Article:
You know what makes for really exciting cinema? Agriculture. I kid you not. Two of the best documentaries at this year’s Tribeca Film Festival prove it, and a third film does the same for commercial fishing. You’re shaking your head, I can tell, but some of the most intriguing cinema of the year so far is overflowing with reindeer, herring and wine.
We’ve had a miniature renaissance recently in a genre I would call “Agrarian Minimalism.” Films like Le Quattro Volte, Bestiaire, Sweetgrass and Leviathan take humans almost completely out of the picture. They remain about the relationship between the environment and humanity, but they get there with a silent emphasis on the former. Tribeca films Red Obsession, Raw Herring and Aatsinki: The Story of Arctic Cowboys move the focus back toward our end of things, balancing a cinematic eye for the beauty of the natural world with an incisive and observant understanding of how these varied food sources anchor or unsettle local communities.
The flashiest is Red Obsession, an Australian documentary (narrated by Russell Crowe) about the rapidly fluctuating wine market and its impact on the historic chateaux of Bordeaux. For hundreds of years these vineyards have perfected the art of viticulture, no more famously than the five “Premier Grand Cru” chateaux: Lafite Rothschild, Latour, Margaux, Haut-Brion and Mouton-Rothschild. In 2009 they had perhaps their best year ever, a happy accident of the weather. Prices shot up so high that the entire wine world had to re-calibrate its priorities. Then, in 2010, it happened again. The chateaux completely priced themselves out of the American market, and suddenly it seemed impossible to sustain their old business model.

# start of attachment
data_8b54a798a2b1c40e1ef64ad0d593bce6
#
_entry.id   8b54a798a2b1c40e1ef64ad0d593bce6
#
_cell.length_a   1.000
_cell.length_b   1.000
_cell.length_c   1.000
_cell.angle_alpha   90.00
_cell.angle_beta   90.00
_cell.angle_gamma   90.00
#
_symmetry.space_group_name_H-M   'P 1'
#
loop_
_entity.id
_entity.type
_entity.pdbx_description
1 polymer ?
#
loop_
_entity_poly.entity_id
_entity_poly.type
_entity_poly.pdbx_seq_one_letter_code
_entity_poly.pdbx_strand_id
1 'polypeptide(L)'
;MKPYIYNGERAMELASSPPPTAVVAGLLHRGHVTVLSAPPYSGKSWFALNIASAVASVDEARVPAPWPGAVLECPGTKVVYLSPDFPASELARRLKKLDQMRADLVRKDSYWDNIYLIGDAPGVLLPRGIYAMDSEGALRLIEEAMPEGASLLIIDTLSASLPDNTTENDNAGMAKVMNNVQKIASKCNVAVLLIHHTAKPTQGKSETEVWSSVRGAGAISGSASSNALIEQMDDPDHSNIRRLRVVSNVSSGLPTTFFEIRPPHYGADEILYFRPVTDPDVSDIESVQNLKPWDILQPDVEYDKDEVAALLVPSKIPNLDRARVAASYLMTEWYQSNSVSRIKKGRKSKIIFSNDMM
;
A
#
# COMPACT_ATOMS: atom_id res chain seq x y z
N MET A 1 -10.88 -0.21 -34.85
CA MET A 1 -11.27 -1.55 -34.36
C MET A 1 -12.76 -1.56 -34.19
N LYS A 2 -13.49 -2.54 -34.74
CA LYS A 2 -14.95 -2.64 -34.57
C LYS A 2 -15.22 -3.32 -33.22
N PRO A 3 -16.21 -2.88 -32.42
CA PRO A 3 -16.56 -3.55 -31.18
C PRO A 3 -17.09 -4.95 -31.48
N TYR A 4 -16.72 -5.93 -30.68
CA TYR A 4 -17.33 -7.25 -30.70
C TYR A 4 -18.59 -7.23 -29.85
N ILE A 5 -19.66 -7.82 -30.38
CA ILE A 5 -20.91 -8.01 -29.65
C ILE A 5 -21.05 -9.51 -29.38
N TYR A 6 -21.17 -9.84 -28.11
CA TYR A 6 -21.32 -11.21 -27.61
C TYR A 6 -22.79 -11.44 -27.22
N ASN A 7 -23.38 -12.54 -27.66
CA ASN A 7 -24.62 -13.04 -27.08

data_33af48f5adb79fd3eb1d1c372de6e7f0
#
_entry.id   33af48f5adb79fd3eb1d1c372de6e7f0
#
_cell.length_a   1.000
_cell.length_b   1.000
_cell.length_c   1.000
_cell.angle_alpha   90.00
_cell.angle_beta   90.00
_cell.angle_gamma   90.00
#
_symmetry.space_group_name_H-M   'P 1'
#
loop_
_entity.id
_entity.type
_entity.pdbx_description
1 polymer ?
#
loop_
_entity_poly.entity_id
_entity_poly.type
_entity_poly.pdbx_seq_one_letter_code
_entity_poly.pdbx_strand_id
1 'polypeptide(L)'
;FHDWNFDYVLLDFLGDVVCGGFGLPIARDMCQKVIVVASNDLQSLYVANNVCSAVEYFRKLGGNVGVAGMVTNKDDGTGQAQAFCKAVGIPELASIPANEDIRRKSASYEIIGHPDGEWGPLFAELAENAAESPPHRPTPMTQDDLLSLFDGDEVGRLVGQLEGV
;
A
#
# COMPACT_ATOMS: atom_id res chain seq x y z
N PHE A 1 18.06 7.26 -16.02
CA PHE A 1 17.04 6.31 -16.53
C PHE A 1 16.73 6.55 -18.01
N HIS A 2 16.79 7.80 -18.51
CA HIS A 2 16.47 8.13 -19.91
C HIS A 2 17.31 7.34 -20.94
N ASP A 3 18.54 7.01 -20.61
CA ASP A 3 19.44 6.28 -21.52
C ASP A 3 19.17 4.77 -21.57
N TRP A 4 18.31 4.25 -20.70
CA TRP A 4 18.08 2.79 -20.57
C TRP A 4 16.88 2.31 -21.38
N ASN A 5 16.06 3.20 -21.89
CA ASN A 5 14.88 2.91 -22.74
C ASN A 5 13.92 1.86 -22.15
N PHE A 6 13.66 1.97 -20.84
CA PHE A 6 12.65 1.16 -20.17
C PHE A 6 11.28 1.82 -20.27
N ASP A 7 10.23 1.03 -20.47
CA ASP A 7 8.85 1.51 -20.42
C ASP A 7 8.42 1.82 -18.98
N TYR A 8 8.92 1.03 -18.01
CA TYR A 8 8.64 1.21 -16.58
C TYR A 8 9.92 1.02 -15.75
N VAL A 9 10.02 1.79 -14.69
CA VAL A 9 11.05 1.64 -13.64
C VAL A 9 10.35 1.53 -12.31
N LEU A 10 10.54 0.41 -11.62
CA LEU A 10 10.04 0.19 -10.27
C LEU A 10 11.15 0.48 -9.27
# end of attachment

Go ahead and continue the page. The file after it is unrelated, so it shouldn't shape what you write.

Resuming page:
Enter the Chinese. There are now almost 300 known billionaires in China, which means the actual number is more like 600. Filmmaker Warwick Ross begins in Bordeaux but quickly takes this story to Shanghai and Hong Kong, where the world’s newest buyers of obscenely expensive wine attend auctions and stockpile cases of Chateaux Lafite. The Chinese obsession with these wines, Lafite in particular, is keeping the vineyards alive but is also unsettling the growers.
Some of this is anxiety is classic French xenophobia, and one of the experts Ross interviews points this out, politely. Chinese buyers are mostly interested in brand names, it seems, but at the same time there are a handful of entrepreneurs determined to bring viticulture to the Far East. This state of expensive, upper class chaos and constant flux is the driving force of Red Obsession, made richer by the alluring chateaux and striking vines.
Ross’s many impressive overhead shots of vineyards in both Bordeaux and China’s Far West fit nicely with the opening of Jessica Oreck’s Aatsinki, which soars over an enormous herd of reindeer rushing through the forest. Yet Aatsinki is also a much more organic film, focused on a family of Finns in a small community centered on a single animal.